Expert Pointers On Negative Pressure Wound Therapy

Author(s): 
Clinical Editor: Lawrence Karlock, DPM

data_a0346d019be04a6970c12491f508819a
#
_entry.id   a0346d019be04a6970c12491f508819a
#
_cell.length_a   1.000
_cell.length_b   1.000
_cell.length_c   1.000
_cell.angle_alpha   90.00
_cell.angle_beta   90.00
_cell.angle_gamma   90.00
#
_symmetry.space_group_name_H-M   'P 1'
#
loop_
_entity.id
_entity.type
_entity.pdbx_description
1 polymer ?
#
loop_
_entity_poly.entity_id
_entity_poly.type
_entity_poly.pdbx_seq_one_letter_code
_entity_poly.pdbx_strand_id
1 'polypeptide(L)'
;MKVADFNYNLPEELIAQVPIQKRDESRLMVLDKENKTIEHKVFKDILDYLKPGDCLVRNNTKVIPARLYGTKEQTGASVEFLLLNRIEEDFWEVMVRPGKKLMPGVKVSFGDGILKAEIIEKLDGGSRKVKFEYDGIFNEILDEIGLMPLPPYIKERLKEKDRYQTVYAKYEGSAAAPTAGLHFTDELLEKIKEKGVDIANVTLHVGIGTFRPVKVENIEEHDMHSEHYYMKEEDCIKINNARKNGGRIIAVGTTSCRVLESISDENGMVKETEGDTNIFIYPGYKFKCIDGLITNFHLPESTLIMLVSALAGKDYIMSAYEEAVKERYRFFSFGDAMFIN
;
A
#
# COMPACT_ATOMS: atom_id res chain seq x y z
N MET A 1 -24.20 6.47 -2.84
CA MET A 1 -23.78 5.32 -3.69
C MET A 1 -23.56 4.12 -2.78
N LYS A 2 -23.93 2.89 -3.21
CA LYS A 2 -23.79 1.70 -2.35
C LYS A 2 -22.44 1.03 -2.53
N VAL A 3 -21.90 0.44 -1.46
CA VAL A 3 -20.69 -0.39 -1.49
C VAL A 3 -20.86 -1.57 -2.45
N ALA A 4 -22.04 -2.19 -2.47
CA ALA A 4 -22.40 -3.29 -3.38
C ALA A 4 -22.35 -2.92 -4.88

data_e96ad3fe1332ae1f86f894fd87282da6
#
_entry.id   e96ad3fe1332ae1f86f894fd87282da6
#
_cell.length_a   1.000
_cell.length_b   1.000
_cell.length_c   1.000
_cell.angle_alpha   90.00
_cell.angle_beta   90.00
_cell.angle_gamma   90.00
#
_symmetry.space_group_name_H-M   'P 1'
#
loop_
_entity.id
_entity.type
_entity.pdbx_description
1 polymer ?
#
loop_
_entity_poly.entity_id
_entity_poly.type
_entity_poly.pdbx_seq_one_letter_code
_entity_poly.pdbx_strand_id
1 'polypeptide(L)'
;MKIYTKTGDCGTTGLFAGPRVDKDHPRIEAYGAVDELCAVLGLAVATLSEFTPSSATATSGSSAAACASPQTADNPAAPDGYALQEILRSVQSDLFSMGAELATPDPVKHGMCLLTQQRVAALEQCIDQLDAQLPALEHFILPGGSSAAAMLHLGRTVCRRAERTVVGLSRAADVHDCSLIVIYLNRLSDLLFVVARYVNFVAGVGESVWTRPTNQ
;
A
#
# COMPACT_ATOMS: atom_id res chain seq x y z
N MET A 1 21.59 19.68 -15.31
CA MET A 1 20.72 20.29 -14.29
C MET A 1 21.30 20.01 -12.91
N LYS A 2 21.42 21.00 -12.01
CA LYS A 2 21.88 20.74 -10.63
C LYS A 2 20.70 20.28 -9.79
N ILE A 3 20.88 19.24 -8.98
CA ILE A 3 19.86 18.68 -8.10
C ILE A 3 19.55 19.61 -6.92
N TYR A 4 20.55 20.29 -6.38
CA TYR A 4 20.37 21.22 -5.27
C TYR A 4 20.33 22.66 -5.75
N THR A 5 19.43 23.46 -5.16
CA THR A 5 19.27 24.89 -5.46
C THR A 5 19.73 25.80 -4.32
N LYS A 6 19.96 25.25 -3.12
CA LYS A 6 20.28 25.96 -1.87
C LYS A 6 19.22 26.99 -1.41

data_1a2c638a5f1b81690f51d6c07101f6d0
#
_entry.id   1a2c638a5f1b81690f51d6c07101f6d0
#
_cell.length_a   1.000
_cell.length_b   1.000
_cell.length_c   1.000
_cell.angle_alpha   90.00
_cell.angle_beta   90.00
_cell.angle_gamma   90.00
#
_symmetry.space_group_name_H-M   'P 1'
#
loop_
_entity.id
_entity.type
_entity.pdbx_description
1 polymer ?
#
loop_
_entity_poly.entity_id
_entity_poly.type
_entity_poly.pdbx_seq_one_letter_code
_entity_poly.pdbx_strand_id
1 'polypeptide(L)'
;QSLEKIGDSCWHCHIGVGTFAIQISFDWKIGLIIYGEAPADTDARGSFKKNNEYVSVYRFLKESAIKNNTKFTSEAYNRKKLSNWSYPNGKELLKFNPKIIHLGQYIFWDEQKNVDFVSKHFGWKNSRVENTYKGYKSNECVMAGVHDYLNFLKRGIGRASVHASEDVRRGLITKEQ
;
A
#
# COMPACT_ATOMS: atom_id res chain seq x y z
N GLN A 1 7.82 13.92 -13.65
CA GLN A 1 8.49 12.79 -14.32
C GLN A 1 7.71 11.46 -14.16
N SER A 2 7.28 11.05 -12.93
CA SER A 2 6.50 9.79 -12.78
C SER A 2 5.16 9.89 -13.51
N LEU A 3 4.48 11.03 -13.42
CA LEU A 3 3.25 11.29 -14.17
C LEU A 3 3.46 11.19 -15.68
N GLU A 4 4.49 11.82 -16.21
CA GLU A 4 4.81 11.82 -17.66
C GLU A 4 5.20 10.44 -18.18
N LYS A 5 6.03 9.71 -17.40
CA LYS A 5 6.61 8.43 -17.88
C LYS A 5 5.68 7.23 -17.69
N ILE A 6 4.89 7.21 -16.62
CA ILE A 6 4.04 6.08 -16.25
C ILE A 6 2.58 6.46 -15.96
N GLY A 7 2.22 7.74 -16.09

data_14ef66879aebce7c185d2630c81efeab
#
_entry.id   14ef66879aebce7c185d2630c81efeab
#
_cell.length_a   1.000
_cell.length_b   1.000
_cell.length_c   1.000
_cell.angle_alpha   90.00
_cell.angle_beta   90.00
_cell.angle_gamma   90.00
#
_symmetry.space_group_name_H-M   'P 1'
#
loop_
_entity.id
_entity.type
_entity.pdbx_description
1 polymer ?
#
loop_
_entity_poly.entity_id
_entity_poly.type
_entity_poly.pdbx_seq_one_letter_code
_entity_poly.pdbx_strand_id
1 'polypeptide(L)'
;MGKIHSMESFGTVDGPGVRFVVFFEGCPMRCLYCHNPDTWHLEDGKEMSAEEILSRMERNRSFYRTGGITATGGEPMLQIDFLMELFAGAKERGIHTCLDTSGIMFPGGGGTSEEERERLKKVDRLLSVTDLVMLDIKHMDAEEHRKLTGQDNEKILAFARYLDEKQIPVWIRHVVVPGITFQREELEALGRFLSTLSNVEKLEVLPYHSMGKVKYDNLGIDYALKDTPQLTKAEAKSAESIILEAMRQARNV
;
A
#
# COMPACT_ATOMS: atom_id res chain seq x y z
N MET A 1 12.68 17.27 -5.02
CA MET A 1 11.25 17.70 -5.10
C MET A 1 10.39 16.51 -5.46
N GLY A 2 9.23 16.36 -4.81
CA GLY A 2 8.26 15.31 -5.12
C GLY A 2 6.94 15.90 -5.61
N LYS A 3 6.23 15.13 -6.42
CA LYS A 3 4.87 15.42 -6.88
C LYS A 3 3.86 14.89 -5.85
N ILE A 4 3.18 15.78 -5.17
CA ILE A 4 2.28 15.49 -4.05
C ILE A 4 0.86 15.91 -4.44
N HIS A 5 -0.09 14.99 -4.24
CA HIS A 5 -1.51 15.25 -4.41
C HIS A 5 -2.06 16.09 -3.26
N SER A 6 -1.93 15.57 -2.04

If hygiene or maceration is an issue, Dr. Travis always increases the frequency of dressing changes with negative pressure therapy. When wound edges are showing evidence of maceration in between dressing changes, Dr. Travis has used two primary techniques to reverse the problem. After thoroughly drying the surrounding, previously macerated tissue, he either applies stoma paste to protect the tissue before reapplying the VAC drape or applies skin prep and then “window pane” thin hydrocolloid (Duoderm), cut into strips, to the area around the wound. “Both have yielded excellent results in both outpatient and hospital settings,” notes Dr. Travis. Dr. Bell is a board certified wound specialist of the American Academy of Wound Management, and a Fellow of the College of Certified Wound Specialists and the American Professional Wound Care Association. Dr. Bell is also the founder and Course Director of the Southeastern Interactive Wound Summit (SIWS), a multidisciplinary annual conference on advanced wound healing. Dr. Frykberg is the Chief of Podiatry at the Carl T. Hayden VA Medical Center in Phoenix. Dr. Rogers is the Director of the Amputation Prevention Center at Broadlawns Medical Center in Des Moines, Iowa. He completed a fellowship in diabetic limb preservation and research at the Scholl’s Center for Lower Extremity Ambulatory Research (CLEAR) in Chicago. He has been an investigator for clinical trials involving VAC therapy. Dr. Travis practices at Beach Podiatry in California. He is on the teaching staff at Fountain Valley Regional Hospital and is involved in the Wound Care Program at La Palma Intercommunity Hospital. Dr. Karlock (shown at the left) is a Fellow of the American College of Foot and Ankle Surgeons, and practices in Austintown, Ohio. He is the Clinical Instructor of the Western Reserve Podiatric Residency Program in Youngstown, Ohio. Dr. Karlock is a member of the Editorial Advisory Board for WOUNDS, a Compendium of Clinical Research and Practice.
 

 

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